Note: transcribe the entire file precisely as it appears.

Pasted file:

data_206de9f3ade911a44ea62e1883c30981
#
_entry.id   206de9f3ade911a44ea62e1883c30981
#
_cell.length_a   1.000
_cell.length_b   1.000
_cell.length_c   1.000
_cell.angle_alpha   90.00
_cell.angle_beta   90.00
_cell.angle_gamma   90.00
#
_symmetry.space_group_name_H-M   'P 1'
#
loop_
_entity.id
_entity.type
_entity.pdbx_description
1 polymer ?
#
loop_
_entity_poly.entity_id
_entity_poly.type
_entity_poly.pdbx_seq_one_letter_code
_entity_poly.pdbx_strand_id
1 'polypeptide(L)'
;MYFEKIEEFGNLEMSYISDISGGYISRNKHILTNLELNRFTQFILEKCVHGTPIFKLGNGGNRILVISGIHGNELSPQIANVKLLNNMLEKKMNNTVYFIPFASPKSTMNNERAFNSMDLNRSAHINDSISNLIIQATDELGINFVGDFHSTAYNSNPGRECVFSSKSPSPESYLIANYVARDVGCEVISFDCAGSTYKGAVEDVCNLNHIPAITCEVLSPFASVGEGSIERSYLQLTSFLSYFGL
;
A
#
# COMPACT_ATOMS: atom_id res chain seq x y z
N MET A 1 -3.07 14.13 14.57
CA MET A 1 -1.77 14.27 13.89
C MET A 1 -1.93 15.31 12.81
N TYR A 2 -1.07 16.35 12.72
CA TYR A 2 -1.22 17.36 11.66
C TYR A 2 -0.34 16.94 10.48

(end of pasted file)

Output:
data_206de9f3ade911a44ea62e1883c30981
#
_entry.id   206de9f3ade911a44ea62e1883c30981
#
_cell.length_a   1.000
_cell.length_b   1.000
_cell.length_c   1.000
_cell.angle_alpha   90.00
_cell.angle_beta   90.00
_cell.angle_gamma   90.00
#
_symmetry.space_group_name_H-M   'P 1'
#
loop_
_entity.id
_entity.type
_entity.pdbx_description
1 polymer ?
#
loop_
_entity_poly.entity_id
_entity_poly.type
_entity_poly.pdbx_seq_one_letter_code
_entity_poly.pdbx_strand_id
1 'polypeptide(L)'
;MYFEKIEEFGNLEMSYISDISGGYISRNKHILTNLELNRFTQFILEKCVHGTPIFKLGNGGNRILVISGIHGNELSPQIANVKLLNNMLEKKMNNTVYFIPFASPKSTMNNERAFNSMDLNRSAHINDSISNLIIQATDELGINFVGDFHSTAYNSNPGRECVFSSKSPSPESYLIANYVARDVGCEVISFDCAGSTYKGAVEDVCNLNHIPAITCEVLSPFASVGEGSIERSYLQLTSFLSYFGL
;
A
#
# COMPACT_ATOMS: atom_id res chain seq x y z
N MET A 1 -3.07 14.13 14.57
CA MET A 1 -1.77 14.27 13.89
C MET A 1 -1.93 15.31 12.81
N TYR A 2 -1.07 16.35 12.72
CA TYR A 2 -1.22 17.36 11.66
C TYR A 2 -0.34 16.94 10.48